Wherefore your Petitioners pray that your Honourable House, following consultation with the Local Government Boundary Commissioners, legislates to disband Kirklees council and create a local authority named Greater Huddersfield to incorporate Huddersfield, the Colne and Holme Valleys, Denby Dale, Kirkburton and parts of Mirfield.

To lie upon the Table.

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Magistrates Courts

Motion made, and Question proposed, That this House do now adjourn.-- [Mr. Kirkhope.]

8.14 pm

Mr. Roger Moate (Faversham) : I am delighted that my right hon. Friend the Minister of State is here to respond to what I think is an important debate about the proposed closure of magistrates courts. I am delighted also that the anxiety of the House to reach this important item of business had brought its affairs to a conclusion rather earlier than expected. I hope that that is some compensation for any inconvenience that this early debate might cause. There is a proposal to close the Faversham magistrates court. It has a history dating back to a Royal Charter of 1361. It is a local institution, much valued by the local community, local solicitors and local justices. It is almost certainly the best value courthouse in Kent. The saving from closure would be £17,000 per annum plus, perhaps, some of the clerks' time and other incidental costs. There are no capital or repair costs as the court is in accommodation rented from the borough council. It is very fine accommodation. The court room was modernised 10 years ago and there is a holding room, a retiring room, private facilities for justices, interview rooms for solicitors and waiting rooms. The court sits most days of most weeks. It is the very embodiment of what we in England think of as local justice, coupled with occasional visits not from local people, but from well-known outsiders such as Terry Wogan, who appeared on one occasion with great publicity. It is outstandingly good value for money.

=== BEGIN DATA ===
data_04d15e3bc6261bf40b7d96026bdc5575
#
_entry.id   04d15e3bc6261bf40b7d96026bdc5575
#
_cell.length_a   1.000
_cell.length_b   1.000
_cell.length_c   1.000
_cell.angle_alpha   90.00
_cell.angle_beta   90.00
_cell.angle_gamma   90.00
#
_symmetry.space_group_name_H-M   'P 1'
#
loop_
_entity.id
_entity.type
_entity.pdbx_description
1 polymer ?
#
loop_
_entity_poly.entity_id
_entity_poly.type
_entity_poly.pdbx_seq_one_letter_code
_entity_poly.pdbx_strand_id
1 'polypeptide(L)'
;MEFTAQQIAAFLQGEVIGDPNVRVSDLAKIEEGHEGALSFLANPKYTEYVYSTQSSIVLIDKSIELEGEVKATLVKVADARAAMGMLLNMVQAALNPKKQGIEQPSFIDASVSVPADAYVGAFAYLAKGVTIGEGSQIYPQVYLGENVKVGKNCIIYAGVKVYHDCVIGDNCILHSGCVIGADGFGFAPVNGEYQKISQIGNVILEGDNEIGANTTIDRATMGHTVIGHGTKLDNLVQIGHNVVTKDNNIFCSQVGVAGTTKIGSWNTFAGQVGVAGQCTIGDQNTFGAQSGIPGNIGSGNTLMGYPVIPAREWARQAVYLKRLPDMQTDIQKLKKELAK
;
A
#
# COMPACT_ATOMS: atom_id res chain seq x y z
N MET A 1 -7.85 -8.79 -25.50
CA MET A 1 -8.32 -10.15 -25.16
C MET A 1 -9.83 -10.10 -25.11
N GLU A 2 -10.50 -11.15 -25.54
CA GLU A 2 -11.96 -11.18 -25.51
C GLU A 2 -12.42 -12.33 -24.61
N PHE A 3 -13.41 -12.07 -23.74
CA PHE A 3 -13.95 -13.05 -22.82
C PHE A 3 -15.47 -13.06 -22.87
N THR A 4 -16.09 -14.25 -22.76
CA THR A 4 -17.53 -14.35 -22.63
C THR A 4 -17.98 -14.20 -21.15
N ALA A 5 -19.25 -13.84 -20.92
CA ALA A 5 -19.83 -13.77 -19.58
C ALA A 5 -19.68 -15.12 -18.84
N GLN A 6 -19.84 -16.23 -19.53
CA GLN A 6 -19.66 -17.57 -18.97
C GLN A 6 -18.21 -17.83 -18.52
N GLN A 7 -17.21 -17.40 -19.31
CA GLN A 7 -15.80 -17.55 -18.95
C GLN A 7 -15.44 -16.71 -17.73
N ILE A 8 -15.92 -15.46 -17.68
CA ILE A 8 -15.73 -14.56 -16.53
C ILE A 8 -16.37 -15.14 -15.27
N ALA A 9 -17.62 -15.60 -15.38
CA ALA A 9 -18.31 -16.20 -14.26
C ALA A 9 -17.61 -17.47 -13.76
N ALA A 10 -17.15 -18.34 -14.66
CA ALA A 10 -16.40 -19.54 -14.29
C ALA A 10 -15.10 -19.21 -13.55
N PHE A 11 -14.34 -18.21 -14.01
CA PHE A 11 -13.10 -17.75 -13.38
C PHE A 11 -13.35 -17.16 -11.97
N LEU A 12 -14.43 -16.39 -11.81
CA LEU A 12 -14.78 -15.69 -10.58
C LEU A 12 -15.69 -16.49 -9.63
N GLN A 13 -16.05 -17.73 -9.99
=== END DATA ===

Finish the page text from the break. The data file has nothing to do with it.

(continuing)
As I will explain, we have gained a six-months reprieve, and I and others intend to use that time to get the Faversham decision reversed. If we are accused of being parochial, I plead guilty, but I think that we will have co-defendants throughout the land because hundreds of local courthouses are at risk. I have the document from the Kent magistrates courts committee outlining the scale of the threat to Kent. The same threat exists for other counties and districts throughout England--all arising from the need to meet the new funding formula introduced by the Home Office.

The Kent proposals are described as measures for consideration and are designed to meet a possible deficit of £682,000 by the end of a five- year transitional period. The proposal is to close Margate and Ramsgate courts or to amalgamate them, closing one courthouse. Either Ashford or Folkestone would be closed. In Medway, Dartford and Gravesham, the benches would be amalgamated and one courthouse closed. In Canterbury, Faversham and Sittingbourne, the closure of Faversham is assumed and there is consideration of the closure of Sheerness. In Maidstone, there is consideration of the amalgamation of the benches and the closure of West Malling and Tonbridge. In west Kent, there is consideration of the closure of the Tunbridge Wells office and courthouse and the amalgamation of both benches. Those are proposals and options and there will, of course, be much resistance. Some will undoubtedly be saved, but we should be quite clear that many will be lost and there will be a question mark against the future of all

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of them for many years to come. That is the picture in Kent, where under the formula it is a losing county by a forecast amount of £682, 000.